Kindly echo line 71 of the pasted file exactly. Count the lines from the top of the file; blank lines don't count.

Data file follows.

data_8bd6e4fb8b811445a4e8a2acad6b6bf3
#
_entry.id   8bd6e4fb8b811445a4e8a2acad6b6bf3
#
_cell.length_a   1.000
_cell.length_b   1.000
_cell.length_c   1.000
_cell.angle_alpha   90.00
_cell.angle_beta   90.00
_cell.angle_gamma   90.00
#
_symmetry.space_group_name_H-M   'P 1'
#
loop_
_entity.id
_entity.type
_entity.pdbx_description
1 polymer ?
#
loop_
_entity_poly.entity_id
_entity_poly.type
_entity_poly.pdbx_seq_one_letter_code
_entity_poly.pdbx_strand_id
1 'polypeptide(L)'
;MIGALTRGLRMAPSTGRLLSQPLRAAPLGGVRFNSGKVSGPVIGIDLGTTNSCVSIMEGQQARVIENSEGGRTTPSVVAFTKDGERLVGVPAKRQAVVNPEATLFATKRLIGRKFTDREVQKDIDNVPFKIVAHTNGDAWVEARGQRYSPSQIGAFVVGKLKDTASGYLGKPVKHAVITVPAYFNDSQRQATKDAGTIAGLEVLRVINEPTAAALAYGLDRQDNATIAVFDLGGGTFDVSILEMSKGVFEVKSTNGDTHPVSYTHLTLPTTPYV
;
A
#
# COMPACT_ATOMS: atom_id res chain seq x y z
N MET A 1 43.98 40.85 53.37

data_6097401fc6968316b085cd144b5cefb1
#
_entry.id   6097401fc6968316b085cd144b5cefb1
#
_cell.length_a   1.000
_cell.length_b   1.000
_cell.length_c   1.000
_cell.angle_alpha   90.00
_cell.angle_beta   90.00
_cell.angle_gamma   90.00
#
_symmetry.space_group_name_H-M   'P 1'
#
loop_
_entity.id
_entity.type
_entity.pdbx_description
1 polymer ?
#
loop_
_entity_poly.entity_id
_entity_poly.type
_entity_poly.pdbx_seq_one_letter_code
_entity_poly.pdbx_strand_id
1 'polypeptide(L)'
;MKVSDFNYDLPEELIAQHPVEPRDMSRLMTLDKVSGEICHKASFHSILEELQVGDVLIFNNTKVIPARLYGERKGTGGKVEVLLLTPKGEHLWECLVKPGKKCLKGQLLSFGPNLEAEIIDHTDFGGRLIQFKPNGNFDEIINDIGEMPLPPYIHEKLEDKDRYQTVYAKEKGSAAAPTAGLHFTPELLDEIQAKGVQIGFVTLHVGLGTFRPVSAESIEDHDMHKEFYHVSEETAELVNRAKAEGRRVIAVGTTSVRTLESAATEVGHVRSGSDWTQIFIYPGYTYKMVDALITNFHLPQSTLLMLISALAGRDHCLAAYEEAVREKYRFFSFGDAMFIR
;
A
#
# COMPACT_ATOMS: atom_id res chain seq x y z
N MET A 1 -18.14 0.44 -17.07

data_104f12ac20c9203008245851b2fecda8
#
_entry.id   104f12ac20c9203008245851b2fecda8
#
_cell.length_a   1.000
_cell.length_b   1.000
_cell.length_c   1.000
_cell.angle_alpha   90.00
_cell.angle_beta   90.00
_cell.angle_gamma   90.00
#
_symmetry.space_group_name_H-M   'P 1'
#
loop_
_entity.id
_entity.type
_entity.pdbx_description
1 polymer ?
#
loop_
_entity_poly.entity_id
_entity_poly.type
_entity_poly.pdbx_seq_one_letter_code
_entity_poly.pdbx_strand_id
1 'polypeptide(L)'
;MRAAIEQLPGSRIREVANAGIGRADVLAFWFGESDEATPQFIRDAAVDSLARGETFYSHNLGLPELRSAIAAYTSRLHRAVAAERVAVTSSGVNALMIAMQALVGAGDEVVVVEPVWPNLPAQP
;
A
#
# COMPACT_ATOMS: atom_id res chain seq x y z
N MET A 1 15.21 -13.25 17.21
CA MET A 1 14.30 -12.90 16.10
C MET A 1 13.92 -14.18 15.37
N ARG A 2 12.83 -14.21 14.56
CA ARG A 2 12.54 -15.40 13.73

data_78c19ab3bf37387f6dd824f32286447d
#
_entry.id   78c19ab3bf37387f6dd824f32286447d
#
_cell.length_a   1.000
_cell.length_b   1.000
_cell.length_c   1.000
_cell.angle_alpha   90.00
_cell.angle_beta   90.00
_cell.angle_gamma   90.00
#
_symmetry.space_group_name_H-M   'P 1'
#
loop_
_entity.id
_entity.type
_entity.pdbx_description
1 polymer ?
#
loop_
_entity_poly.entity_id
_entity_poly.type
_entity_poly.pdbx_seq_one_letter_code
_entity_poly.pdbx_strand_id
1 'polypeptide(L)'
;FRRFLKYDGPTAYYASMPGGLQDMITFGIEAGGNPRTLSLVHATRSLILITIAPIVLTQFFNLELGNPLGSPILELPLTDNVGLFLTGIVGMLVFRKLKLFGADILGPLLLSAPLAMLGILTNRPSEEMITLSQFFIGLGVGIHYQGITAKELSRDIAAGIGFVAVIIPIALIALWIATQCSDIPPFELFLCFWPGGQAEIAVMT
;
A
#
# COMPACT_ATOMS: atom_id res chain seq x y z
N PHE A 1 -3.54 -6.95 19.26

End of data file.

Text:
_cell.angle_beta   90.00